Siddhartha is an allegorical novel by Hermann Hesse which deals with the spiritual journey of an Indian boy called Siddhartha during the time of the Buddha.
The book, Hesse’s ninth novel, was written in German, in a simple yet powerful and lyrical style. It was first published in 1922, after Hesse had spent some time in India in the 1910s.
“Wisdom cannot be imparted. Wisdom that a wise man attempts to impart always sounds like foolishness to someone else … Knowledge can be communicated, but not wisdom. One can find it, live it, do wonders through it, but one cannot communicate and teach it.”
“When someone seeks,” said Siddhartha, “then it easily happens that his eyes see only the thing that he seeks, and he is able to find nothing, to take in nothing because he always thinks only about the thing he is seeking, because he has one goal, because he is obsessed with his goal. Seeking means: having a goal. But finding means: being free, being open, having no goal.”
“It is not for me to judge another man’s life. I must judge, I must choose, I must spurn, purely for myself. For myself, alone.”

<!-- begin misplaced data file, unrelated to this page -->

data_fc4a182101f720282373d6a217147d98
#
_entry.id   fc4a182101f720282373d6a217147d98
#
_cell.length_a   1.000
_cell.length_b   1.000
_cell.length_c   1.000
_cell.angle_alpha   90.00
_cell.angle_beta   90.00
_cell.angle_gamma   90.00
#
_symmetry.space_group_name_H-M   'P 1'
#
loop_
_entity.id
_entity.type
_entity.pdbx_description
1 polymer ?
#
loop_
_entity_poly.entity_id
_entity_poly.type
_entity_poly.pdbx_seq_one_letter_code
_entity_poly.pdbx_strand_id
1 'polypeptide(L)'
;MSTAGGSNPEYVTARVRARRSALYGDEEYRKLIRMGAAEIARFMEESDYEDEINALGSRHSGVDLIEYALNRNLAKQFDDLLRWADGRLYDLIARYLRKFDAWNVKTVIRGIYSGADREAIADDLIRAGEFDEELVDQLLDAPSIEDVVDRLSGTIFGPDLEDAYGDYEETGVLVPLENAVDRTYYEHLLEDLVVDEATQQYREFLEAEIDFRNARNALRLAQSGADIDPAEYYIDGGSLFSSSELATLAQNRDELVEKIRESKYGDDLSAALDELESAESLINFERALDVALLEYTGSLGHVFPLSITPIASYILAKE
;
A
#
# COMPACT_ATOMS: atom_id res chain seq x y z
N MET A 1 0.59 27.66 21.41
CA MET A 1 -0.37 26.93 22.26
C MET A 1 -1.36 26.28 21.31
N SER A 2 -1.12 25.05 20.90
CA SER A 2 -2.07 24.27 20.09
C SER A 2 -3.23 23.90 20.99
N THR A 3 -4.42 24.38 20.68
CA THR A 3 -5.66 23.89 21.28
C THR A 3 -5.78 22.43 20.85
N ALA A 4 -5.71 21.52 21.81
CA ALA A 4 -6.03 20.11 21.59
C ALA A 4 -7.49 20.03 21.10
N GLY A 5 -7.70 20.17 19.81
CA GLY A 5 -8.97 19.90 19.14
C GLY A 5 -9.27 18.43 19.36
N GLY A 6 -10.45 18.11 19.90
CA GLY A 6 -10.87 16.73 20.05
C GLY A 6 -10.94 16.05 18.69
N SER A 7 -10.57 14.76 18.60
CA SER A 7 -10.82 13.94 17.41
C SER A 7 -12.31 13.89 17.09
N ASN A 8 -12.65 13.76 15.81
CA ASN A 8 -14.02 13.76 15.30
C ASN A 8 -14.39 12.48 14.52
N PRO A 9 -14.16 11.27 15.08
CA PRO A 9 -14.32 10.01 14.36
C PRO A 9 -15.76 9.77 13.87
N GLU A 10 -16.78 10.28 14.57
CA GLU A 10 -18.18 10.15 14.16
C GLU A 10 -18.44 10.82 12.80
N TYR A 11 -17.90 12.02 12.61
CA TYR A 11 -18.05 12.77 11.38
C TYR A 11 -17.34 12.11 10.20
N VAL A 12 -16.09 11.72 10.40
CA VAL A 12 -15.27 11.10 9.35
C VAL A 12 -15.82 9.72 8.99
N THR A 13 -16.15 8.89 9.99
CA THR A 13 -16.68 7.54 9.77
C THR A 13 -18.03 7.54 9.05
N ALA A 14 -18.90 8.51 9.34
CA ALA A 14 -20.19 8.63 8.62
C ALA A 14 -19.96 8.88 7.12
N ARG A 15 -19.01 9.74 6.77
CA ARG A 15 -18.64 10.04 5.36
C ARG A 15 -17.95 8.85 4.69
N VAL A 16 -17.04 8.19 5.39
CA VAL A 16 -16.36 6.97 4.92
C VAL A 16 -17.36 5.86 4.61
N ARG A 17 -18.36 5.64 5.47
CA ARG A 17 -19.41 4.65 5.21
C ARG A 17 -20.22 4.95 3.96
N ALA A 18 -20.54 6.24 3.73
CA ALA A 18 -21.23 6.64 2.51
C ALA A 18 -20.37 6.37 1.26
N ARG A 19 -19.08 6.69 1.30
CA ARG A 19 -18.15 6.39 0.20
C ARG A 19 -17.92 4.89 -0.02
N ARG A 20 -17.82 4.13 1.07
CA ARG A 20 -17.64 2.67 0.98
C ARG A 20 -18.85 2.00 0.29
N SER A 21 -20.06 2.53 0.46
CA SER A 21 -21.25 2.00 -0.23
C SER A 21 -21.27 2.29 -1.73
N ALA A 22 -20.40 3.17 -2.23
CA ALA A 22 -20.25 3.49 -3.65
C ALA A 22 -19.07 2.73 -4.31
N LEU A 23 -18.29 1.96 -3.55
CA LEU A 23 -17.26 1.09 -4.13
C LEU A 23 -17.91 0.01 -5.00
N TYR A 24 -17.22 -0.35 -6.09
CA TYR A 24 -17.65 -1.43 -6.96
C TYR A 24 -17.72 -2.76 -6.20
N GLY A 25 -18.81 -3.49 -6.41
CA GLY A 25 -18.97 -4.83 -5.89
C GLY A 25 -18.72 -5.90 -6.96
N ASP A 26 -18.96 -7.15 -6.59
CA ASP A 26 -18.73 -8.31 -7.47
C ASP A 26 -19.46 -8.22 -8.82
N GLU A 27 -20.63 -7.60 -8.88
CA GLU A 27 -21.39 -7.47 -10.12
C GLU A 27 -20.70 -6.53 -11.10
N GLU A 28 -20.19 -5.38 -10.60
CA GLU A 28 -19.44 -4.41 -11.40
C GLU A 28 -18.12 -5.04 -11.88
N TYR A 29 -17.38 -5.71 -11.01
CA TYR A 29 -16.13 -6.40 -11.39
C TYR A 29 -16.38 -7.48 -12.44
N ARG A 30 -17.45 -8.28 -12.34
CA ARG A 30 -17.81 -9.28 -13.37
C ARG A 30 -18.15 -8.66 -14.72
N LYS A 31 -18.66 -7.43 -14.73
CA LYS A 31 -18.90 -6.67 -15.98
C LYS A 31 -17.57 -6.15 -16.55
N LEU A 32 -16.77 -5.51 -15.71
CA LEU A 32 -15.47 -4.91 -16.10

“We are not going in circles, we are going upwards. The path is a spiral; we have already climbed many steps.”
“What could I say to you that would be of value, except that perhaps you seek too much, that as a result of your seeking you cannot find.”
“I have always believed, and I still believe, that whatever good or bad fortune may come our way we can always give it meaning and transform it into something of value.”
“It may be important to great thinkers to examine the world, to explain and despise it. But I think it is only important to love the world, not to despise it, not for us to hate each other, but to be able to regard the world and ourselves and all beings with love, admiration and respect.”